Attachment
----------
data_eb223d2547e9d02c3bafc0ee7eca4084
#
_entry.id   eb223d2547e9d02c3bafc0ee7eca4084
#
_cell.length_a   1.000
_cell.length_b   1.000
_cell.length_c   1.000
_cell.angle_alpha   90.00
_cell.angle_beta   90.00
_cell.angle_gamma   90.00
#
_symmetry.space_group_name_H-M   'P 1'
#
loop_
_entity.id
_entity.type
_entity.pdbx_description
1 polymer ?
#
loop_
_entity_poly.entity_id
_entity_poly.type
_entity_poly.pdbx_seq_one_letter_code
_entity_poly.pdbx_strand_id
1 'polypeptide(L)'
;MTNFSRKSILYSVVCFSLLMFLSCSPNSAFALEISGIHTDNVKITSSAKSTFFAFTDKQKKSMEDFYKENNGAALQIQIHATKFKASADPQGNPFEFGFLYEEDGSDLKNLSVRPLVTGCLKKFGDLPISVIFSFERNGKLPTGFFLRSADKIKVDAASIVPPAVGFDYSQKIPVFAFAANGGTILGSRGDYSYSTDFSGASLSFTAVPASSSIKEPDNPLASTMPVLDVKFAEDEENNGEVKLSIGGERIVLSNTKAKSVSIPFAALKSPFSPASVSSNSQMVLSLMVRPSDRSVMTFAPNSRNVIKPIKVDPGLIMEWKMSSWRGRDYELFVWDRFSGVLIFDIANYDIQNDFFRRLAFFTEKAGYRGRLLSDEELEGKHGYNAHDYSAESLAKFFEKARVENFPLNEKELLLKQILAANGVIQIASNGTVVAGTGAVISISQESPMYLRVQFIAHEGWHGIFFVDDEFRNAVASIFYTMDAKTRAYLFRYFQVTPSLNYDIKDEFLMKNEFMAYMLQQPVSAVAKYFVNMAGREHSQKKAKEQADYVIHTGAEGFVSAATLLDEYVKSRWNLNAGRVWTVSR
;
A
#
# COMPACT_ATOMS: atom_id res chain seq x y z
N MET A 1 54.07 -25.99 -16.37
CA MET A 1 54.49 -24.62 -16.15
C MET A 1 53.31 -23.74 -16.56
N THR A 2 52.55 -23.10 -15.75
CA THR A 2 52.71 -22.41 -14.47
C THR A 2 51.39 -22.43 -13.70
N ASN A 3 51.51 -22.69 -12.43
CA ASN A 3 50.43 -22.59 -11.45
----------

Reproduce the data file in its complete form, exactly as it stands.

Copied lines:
data_eb223d2547e9d02c3bafc0ee7eca4084
#
_entry.id   eb223d2547e9d02c3bafc0ee7eca4084
#
_cell.length_a   1.000
_cell.length_b   1.000
_cell.length_c   1.000
_cell.angle_alpha   90.00
_cell.angle_beta   90.00
_cell.angle_gamma   90.00
#
_symmetry.space_group_name_H-M   'P 1'
#
loop_
_entity.id
_entity.type
_entity.pdbx_description
1 polymer ?
#
loop_
_entity_poly.entity_id
_entity_poly.type
_entity_poly.pdbx_seq_one_letter_code
_entity_poly.pdbx_strand_id
1 'polypeptide(L)'
;MTNFSRKSILYSVVCFSLLMFLSCSPNSAFALEISGIHTDNVKITSSAKSTFFAFTDKQKKSMEDFYKENNGAALQIQIHATKFKASADPQGNPFEFGFLYEEDGSDLKNLSVRPLVTGCLKKFGDLPISVIFSFERNGKLPTGFFLRSADKIKVDAASIVPPAVGFDYSQKIPVFAFAANGGTILGSRGDYSYSTDFSGASLSFTAVPASSSIKEPDNPLASTMPVLDVKFAEDEENNGEVKLSIGGERIVLSNTKAKSVSIPFAALKSPFSPASVSSNSQMVLSLMVRPSDRSVMTFAPNSRNVIKPIKVDPGLIMEWKMSSWRGRDYELFVWDRFSGVLIFDIANYDIQNDFFRRLAFFTEKAGYRGRLLSDEELEGKHGYNAHDYSAESLAKFFEKARVENFPLNEKELLLKQILAANGVIQIASNGTVVAGTGAVISISQESPMYLRVQFIAHEGWHGIFFVDDEFRNAVASIFYTMDAKTRAYLFRYFQVTPSLNYDIKDEFLMKNEFMAYMLQQPVSAVAKYFVNMAGREHSQKKAKEQADYVIHTGAEGFVSAATLLDEYVKSRWNLNAGRVWTVSR
;
A
#
# COMPACT_ATOMS: atom_id res chain seq x y z
N MET A 1 54.07 -25.99 -16.37
CA MET A 1 54.49 -24.62 -16.15
C MET A 1 53.31 -23.74 -16.56
N THR A 2 52.55 -23.10 -15.75
CA THR A 2 52.71 -22.41 -14.47
C THR A 2 51.39 -22.43 -13.70
N ASN A 3 51.51 -22.69 -12.43
CA ASN A 3 50.43 -22.59 -11.45